The Real Reason You Can't Fall Asleep On Sunday Nights

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woman awake in bed hugging covers looking sad
Self

When Friday rolls around, we just can't wait to leave work, go home, and kick back and relax for the weekend.

Nothing beats that feeling of the clock hitting 5 PM, where all the pressure from the week slowly dissipates.

But once the weekend is over and there's work the next day on Monday morning, our 'Sunday scaries' start to take hold.

We may send ourselves into a panic, worrying about our long list of things to do, perhaps an anxiety-fueled presentation or client calls, or even having to see that co-worker we can't stand.

It can be difficult to calm ourselves when the thought of going back to work is completely overwhelming.

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And while we may have had fun all weekend, Sundays themselves are pretty bittersweet because we know it's our last 24 hours of freedom until Monday comes.

The weekend is meant to relax and catch up on sleep we lost during the busy work-week.

Unfortunately, Sunday nights may come with the inability to rest our weary heads.

There's a good chance we end up restless on Sunday night and find it difficult to fall asleep. What gives?

According to a study conducted by Tune Hotels Group, being unable to fall asleep on Sunday night is actually pretty common. In fact, most people suffer from anxiety and fear on Sundays, and it negatively affects their quality of sleep.

On average, people get six-and-a-half hours of sleep on Sunday, and more than half of the population sleeps for four hours or less.

That's definitely coming up short of the recommended eight hours of sleep.

Most of the reasons for not getting any shut-eye include anxiety, worry, and fear.

And, crazy enough, some people actually worry about commuting; 10 percent of participants couldn't sleep due to worries about traveling to work.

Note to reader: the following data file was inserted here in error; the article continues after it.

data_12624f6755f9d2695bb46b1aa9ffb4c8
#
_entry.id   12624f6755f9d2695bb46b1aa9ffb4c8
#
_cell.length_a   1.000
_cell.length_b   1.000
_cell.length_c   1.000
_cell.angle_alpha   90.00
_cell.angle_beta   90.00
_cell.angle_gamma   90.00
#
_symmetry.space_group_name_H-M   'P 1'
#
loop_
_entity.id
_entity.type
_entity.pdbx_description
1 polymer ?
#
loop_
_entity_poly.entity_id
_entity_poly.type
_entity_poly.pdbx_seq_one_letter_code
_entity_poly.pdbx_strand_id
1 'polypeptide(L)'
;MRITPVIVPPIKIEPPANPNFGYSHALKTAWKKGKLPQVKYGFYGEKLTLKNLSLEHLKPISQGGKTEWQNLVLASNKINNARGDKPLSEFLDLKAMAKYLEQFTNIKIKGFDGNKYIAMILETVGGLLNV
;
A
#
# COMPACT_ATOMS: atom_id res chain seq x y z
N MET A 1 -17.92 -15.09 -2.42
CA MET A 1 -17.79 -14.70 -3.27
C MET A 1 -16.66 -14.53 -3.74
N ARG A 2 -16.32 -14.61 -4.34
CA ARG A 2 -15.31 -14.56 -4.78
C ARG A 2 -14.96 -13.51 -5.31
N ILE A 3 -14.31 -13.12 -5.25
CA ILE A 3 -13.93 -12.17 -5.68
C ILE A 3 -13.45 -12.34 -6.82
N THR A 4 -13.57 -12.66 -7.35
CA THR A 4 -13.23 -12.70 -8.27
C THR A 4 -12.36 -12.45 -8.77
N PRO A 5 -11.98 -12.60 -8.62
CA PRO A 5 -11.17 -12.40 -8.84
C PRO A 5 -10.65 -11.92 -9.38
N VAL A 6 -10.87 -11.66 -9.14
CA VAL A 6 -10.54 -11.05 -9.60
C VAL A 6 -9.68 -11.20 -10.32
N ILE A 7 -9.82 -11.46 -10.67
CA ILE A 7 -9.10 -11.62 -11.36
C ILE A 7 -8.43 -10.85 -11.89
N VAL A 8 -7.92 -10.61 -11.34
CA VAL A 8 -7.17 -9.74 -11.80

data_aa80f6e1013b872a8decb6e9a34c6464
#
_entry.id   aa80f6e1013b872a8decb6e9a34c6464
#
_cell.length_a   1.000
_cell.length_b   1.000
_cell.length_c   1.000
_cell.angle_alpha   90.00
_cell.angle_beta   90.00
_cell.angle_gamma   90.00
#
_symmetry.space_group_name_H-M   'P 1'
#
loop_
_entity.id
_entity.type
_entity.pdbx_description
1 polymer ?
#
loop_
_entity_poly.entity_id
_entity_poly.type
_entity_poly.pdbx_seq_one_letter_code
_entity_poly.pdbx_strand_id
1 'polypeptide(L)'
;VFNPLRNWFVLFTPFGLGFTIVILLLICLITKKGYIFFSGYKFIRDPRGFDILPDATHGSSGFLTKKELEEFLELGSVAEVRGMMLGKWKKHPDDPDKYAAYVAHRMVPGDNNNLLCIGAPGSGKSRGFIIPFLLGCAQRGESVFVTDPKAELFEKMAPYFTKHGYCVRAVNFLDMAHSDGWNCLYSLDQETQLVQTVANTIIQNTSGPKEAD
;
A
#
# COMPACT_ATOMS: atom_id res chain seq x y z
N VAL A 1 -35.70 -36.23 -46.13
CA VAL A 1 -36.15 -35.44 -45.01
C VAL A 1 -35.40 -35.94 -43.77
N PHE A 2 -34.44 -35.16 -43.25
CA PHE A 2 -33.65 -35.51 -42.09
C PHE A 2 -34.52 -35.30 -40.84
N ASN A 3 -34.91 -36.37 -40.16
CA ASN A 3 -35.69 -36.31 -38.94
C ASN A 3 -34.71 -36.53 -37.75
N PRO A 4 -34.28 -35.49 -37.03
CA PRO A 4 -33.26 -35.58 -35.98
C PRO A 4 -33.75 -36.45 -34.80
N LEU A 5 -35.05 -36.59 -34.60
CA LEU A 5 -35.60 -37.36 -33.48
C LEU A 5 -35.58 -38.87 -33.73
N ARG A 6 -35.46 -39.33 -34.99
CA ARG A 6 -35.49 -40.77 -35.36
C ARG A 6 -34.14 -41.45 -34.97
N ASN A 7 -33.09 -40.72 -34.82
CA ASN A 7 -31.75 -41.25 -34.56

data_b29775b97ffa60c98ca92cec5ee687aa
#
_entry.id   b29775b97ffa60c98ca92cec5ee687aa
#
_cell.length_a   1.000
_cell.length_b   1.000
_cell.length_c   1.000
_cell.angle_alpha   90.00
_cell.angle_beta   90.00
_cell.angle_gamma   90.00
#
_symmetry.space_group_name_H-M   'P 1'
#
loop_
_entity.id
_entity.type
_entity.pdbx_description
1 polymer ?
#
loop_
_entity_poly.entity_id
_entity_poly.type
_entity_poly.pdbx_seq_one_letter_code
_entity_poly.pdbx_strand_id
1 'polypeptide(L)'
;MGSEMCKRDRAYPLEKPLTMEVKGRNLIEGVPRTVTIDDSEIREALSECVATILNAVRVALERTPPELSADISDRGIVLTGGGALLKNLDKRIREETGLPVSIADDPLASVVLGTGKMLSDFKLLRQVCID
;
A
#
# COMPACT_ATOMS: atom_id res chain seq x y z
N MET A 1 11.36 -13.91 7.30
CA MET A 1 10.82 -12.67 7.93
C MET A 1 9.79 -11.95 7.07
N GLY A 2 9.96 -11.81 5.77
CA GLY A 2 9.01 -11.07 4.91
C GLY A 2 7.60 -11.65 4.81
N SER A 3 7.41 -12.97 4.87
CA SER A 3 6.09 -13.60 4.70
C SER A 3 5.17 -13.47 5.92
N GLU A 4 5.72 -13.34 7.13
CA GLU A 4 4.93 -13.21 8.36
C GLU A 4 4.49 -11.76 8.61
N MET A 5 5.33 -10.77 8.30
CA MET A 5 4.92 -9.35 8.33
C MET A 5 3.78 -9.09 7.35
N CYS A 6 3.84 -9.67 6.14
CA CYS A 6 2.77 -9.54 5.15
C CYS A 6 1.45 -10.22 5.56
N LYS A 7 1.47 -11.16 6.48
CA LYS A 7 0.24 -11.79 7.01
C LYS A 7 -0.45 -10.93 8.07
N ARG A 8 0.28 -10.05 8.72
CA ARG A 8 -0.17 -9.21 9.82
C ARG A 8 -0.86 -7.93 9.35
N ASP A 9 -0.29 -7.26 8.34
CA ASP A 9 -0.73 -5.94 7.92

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The study also found that people who have challenging jobs, those that affect them mentally or physically, are the most sleep-deprived.

However, most of these negative feelings are work-related — meaning, people can't sleep because they dread work the next day, ultimately negatively affecting their work on Mondays.

Basically, this study shows that working individuals may be caught in a big vicious cycle.

Workers may feel well-rested after getting back into the swing of things once Monday is over, but that doesn't mean they won't experience the same sleep deficit each week.

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How can we break the cycle of being sleep deprived on Monday mornings?

According to the authors of the study, a possible solution is to catch up on sleep on Friday evening before you hit the weekend. In this way, we won't be waiting until the last minute on Sunday or early morning Monday.

Another solution, especially for those who are procrastinators, is to try sleep medications or cognitive behavioral therapy

Of course, another way to break that cycle is to find a job that fulfills a certain level of happiness; that way, going to work won't seem like such a bad thing after all.

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Nicole Weaver is a senior writer for Showbiz Cheat Sheet whose work has been featured in New York Magazine, Teen Vogue, and more.

Editor's Note: This article was originally posted in March 2015 and was updated with the latest information.